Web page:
Sat, Jun 14, 2014 - Page 15 News List

World Business Quick Take



Industry, retail sectors surge

Growth in industrial output and retail sales accelerated last month, with consumption increasing at its fastest pace since December last year, official data showed yesterday, in signs of renewed strength in the world’s second-largest economy. Industrial production rose 8.8 percent year-on-year last month, the National Bureau of Statistics (NBS) said in a statement, up from 8.7 percent in April. Retail sales, a key gauge of consumer spending, increased 12.5 percent last month from a year ago, the NBS said in a separate statement, up from a gain of 11.9 percent in April and the highest since 13.6 percent at the end of last year.


Fitch announces downgrade

Fitch ratings agency yesterday revised the outlook on the nation to negative from stable and affirmed its credit rating at “BBB,” near the bottom of the investment-grade scale. The ratings agency said the outlook revision was partly due to a strike at platinum mines, the country’s longest-ever mining strike, which began in January when workers downed tools demanding higher wages. Fitch said South Africa’s outlook for growth had deteriorated after a contraction in the first quarter of this year, and it revised its GDP forecast down to 1.7 percent for this year from the 2.8 percent that it issued during the last country review in December.


Minister faces judge

Former finance minister George Papaconstantinou has appeared before an investigating judge to answer criminal charges over his handling of data on Greeks with Swiss bank accounts. Papaconstantinou, who handled the nation’s first international bailout in 2010, was released on Thursday on bail of 30,000 euros (US$40,000) and ordered to appear at a police station monthly. He denies charges of breach of duty and tampering with a document, arguing he is the victim of a smear campaign. The accusations stem from the fate of a list of about 2,000 names provided by French authorities in 2010 as Greece’s economy was struck by a major crisis.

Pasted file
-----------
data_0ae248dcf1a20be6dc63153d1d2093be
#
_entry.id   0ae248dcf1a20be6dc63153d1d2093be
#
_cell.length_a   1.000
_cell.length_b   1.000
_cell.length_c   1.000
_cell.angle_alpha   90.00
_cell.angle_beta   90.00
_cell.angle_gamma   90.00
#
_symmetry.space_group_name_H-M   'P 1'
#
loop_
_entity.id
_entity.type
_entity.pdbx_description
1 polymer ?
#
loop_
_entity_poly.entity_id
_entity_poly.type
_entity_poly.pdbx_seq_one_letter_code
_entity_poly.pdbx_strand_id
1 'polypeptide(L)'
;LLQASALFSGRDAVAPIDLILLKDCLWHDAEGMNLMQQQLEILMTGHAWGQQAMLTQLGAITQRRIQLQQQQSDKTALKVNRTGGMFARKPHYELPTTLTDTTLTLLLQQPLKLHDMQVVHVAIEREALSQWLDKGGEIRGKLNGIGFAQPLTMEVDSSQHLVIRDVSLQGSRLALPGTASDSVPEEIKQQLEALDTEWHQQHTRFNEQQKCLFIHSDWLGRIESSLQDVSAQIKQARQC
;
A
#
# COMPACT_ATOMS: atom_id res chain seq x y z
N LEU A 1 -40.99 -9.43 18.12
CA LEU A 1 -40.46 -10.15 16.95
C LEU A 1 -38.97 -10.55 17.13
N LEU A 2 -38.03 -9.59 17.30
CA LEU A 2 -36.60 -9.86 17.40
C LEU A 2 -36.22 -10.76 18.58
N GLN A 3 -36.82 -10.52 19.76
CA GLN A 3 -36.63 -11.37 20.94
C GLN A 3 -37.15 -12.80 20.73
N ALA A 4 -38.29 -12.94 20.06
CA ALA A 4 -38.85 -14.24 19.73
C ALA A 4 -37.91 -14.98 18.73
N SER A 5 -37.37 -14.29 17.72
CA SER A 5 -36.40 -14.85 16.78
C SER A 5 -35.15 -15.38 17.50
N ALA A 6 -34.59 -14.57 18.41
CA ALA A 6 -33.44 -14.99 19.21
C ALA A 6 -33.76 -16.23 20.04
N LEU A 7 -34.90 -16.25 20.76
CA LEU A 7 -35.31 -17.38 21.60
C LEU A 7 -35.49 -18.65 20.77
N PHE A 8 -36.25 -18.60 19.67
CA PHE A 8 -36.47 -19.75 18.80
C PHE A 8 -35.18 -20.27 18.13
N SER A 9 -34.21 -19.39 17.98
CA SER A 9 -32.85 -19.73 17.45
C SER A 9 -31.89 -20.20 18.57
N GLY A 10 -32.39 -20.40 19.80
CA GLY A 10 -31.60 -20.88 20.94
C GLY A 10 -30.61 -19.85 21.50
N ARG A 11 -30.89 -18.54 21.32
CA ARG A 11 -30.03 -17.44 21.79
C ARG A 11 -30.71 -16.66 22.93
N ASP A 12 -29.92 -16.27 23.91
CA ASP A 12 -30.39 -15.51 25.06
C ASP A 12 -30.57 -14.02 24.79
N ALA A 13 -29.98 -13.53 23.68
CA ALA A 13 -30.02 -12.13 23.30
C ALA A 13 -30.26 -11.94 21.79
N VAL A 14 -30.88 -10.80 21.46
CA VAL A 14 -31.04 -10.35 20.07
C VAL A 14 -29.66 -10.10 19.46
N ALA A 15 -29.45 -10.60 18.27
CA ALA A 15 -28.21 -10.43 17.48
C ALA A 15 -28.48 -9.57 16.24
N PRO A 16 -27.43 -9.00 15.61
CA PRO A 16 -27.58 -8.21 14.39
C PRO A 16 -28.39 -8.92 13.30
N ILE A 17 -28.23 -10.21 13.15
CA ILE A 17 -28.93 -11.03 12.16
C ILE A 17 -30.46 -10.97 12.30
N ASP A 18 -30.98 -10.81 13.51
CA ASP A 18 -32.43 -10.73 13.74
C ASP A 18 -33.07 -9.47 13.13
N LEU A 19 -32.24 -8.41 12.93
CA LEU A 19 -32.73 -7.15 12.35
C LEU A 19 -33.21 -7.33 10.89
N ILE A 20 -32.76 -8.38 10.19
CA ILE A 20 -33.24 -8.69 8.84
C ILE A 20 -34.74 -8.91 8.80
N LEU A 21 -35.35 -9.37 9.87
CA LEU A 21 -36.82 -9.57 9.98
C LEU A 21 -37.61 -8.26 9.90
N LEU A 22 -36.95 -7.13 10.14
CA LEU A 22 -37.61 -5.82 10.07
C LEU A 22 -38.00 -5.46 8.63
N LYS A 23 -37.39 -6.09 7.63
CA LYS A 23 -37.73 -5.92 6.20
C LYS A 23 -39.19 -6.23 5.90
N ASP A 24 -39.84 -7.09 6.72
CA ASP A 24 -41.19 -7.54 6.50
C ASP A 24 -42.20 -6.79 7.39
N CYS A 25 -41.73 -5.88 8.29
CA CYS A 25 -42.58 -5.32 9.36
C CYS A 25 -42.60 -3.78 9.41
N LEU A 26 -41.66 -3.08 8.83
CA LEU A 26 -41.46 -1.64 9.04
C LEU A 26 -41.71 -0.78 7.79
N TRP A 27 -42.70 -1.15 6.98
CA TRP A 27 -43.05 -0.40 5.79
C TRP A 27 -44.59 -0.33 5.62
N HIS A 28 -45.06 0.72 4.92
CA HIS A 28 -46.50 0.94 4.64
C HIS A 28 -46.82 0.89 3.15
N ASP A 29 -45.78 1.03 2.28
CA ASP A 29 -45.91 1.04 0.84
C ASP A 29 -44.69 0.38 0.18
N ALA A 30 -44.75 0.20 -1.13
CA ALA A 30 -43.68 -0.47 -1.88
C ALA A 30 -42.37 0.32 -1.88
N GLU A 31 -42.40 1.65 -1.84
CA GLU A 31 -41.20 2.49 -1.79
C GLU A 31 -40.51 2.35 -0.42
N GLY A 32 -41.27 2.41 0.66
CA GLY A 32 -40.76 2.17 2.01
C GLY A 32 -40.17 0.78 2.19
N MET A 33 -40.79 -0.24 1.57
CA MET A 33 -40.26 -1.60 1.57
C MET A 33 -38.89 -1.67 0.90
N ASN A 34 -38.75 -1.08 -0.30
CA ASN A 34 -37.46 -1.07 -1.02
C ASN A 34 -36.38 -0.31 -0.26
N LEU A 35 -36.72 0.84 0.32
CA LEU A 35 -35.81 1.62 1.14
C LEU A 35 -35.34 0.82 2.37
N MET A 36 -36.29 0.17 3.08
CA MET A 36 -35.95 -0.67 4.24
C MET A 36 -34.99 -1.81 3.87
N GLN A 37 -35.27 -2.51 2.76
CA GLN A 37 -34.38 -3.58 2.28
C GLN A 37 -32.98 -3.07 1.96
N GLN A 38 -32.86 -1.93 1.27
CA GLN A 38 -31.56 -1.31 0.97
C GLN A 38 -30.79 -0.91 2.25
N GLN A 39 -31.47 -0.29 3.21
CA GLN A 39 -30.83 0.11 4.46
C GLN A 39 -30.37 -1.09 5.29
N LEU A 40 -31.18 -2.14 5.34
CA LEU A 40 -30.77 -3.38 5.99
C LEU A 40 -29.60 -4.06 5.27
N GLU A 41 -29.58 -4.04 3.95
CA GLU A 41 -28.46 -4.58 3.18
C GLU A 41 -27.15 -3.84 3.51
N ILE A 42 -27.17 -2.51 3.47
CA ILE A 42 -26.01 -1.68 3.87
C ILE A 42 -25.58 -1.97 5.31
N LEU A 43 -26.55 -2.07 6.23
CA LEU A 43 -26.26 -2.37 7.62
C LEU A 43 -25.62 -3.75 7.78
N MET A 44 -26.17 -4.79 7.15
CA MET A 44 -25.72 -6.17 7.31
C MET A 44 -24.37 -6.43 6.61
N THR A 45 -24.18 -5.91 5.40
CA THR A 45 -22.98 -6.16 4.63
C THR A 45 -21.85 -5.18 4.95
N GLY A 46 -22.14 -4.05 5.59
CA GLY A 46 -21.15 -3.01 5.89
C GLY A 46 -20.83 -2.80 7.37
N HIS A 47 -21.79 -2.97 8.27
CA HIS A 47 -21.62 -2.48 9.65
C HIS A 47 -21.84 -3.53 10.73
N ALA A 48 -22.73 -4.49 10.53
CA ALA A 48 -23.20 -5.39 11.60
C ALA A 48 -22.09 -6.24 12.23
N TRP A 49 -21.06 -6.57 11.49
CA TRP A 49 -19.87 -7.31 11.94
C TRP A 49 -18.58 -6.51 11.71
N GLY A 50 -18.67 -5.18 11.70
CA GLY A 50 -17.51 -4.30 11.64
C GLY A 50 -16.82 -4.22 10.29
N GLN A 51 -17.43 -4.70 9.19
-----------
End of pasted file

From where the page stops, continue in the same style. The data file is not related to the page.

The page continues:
Intel raises guidance

Intel Corp on Thursday raised its revenue guidance, saying sales of computers for businesses have been stronger than expected. The world’s largest chipmaker is now forecasting revenue of US$13.4 billion to US$14 billion in the second quarter. The Santa Clara, California-based company had expected US$12.5 billion to US$13.5 billion in revenue in the quarter. Intel also expects stronger profit margins. It also said it expects revenue to grow this year. In January, Intel said its sales would be about the same as last year’s total of US$52.71 billion.


CEO payments rise 10-fold

Pay for chief executives of US companies has soared nearly 10-fold over the past 35 years to an average of US$15.2 million last year, according to a study released on Thursday. Total compensation, including bonuses and stock options, jumped 937 percent since 1978, said a report by the non-partisan Economic Policy Institute (EPI), which is partially funded by labor unions. The ratio of CEO pay to that of average workers rose from 29.9-1 in 1978 to 295.9-1 last year, the study said. EPI tied the shifts in CEO compensation to the fortunes of the stock market. Policy ideas proposed in the report include raising taxes on the wealthiest and removing tax incentives that promote stock options.

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